6th International Ski Congress: 10th February 1922 – Stockholm (SWE)
20 delegates from 6 countries
The countries of Central Europe are unable to attend following a rail strike in Germany. No decision is taken in regard to the introduction of skiing on the Olympic programme as the IOC is not yet ready to give full recognition to skiing competitions which the Games’ organisers could however plan for, without awarding Olympic medals.
In his “Olympic Memoirs,” Pierre de Coubertin recalls the difficult creation of the Winter Games, when speaking of the IOC Congress of 1921.
“The Scandinavians did not want them at any price,” he writes “But,” he adds, in twenty-five years, winter sports had not only developed in a number of countries but they were so truly amateur, so frank and so pure in their sporting dignity that their complete exclusion from the Olympic programme deprived it of much force and value. On the other hand, how were they to be organised? In addition to the Scandinavian resistance, there was the twofold concern that they could not take place at the same time or in the same place as the Summer Games.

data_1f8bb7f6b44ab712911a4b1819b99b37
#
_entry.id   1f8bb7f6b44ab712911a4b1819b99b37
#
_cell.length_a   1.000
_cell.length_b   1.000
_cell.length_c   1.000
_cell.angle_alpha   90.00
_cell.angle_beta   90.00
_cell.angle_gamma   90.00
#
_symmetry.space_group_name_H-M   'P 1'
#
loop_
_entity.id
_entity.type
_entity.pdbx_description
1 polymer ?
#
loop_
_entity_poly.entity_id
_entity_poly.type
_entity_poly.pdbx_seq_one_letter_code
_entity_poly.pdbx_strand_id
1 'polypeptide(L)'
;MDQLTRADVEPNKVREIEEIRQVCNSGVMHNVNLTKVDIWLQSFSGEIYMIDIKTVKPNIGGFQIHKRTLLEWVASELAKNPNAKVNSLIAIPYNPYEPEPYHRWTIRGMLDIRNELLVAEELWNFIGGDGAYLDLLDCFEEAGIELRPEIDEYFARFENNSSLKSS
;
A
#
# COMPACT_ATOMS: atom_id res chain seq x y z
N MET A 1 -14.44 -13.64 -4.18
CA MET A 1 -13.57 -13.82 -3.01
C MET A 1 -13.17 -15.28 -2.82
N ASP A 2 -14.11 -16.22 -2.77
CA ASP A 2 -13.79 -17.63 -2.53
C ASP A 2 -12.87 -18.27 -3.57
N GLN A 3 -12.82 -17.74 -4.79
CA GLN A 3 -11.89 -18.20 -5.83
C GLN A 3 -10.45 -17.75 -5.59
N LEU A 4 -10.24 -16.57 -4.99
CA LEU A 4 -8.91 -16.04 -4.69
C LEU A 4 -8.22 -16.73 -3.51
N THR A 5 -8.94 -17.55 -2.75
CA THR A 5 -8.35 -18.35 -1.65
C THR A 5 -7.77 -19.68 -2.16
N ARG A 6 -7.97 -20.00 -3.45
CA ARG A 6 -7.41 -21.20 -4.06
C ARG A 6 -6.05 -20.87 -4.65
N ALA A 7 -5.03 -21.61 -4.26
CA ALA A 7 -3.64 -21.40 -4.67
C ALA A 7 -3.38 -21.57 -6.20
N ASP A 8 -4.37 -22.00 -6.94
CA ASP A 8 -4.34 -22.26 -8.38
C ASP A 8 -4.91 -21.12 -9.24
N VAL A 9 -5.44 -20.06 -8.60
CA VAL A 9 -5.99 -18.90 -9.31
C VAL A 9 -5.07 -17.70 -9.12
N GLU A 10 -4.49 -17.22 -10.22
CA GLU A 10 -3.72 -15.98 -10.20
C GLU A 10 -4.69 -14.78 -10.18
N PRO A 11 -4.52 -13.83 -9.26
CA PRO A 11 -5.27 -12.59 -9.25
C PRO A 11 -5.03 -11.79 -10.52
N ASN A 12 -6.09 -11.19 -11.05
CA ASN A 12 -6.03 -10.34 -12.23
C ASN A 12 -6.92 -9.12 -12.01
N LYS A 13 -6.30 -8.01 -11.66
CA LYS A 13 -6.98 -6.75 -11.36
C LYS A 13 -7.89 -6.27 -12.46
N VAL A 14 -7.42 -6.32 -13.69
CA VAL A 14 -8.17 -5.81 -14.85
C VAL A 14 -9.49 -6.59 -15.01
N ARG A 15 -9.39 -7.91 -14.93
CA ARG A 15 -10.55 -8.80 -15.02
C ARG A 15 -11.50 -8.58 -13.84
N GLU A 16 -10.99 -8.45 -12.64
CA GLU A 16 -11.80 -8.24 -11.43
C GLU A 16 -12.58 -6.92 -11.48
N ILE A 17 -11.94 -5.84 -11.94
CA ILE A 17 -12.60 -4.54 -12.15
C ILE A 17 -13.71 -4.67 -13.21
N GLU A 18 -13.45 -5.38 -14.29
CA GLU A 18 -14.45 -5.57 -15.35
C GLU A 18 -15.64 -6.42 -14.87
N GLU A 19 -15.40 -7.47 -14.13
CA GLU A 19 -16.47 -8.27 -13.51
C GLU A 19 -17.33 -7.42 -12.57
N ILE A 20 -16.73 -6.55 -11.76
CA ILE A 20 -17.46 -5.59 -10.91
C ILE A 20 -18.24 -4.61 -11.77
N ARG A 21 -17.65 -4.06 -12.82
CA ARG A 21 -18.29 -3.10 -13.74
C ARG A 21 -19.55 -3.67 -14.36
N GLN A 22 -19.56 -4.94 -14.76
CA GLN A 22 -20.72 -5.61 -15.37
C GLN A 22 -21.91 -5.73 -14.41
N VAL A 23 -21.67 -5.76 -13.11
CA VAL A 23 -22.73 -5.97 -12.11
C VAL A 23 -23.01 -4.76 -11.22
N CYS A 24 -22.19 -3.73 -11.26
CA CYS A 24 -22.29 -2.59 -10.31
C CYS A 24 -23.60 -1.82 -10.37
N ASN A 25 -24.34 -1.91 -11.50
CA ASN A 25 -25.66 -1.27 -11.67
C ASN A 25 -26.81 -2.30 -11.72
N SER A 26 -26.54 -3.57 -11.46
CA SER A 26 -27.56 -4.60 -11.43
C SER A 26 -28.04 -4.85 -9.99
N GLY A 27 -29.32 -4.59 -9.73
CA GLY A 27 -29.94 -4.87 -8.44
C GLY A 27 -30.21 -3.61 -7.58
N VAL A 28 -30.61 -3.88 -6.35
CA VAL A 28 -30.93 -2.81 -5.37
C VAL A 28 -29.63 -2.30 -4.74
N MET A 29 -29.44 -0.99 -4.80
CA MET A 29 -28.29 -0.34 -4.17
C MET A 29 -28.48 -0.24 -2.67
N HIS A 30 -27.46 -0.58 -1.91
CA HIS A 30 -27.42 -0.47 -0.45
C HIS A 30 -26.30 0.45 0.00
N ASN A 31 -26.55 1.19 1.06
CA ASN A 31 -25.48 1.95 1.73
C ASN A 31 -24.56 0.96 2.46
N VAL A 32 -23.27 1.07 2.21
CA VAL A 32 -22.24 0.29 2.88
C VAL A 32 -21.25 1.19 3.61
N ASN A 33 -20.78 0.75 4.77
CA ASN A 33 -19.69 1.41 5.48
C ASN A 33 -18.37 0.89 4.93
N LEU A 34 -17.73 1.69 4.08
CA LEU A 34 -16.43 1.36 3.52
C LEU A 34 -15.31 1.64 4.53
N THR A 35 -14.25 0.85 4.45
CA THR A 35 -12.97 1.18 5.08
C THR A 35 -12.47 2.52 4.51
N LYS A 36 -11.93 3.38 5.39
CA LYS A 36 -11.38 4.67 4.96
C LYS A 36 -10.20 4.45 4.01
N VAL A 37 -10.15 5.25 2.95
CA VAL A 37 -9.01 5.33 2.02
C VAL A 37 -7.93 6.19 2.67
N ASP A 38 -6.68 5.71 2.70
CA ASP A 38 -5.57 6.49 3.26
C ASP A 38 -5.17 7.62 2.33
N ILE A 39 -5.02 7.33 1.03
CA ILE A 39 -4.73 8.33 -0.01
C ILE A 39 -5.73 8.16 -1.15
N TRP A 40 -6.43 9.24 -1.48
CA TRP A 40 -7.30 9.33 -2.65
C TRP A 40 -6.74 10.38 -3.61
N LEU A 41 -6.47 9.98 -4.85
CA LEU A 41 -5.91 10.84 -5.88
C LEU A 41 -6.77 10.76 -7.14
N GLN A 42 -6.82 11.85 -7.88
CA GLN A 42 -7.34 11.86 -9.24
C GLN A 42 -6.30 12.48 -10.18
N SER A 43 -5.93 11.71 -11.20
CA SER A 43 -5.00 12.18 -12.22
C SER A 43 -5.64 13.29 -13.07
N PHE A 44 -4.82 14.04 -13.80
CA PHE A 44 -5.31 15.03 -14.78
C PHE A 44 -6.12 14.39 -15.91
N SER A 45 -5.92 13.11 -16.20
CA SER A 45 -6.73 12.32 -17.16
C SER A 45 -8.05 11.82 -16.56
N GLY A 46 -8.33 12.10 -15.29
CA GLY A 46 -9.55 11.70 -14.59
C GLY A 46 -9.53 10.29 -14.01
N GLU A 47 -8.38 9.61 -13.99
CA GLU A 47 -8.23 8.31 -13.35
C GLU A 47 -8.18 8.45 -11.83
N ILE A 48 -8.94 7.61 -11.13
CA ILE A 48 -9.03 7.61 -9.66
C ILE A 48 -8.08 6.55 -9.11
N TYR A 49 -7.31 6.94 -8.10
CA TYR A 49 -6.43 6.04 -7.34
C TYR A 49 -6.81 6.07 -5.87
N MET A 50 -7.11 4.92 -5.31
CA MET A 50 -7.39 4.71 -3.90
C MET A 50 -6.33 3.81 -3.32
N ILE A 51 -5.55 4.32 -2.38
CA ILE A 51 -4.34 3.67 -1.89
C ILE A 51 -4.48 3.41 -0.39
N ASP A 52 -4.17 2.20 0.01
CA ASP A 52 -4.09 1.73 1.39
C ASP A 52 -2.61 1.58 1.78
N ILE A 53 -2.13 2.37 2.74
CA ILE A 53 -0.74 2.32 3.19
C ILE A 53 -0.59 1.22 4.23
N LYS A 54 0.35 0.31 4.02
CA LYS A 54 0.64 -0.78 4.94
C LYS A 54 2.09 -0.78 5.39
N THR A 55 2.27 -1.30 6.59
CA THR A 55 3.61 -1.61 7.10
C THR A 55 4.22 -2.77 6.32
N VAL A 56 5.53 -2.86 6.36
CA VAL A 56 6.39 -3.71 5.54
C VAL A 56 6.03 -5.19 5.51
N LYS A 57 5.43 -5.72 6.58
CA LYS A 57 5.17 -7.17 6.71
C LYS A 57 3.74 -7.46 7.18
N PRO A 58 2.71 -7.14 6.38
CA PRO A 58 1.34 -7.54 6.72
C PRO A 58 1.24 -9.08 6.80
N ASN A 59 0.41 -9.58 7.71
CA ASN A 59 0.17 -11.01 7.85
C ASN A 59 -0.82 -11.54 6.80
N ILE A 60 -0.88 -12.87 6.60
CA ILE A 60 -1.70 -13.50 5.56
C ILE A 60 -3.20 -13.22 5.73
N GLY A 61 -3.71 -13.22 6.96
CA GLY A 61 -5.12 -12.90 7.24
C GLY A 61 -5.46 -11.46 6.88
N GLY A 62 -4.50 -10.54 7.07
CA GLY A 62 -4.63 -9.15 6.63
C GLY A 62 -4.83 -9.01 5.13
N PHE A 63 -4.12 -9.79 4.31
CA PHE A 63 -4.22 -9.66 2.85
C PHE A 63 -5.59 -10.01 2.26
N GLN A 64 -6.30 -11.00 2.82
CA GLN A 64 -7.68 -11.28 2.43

It was therefore bruited abroad that if France were selected as the host country for the Games of the Vlll. Olympiad, the organisers would have the right to present at Chamonix a week of winter sports to which the IOC would give its patronage but which “would not be part of the Games”. This latter clause had to be annulled later and, confirms Coubertin, “the Winter Games were finally founded in spite of the Scandinavians who ended by abandoning their objection and realising that in view of the roles of Switzerland and Canada in particular they could no longer lay claim to the practical monopoly they had exercised for so long.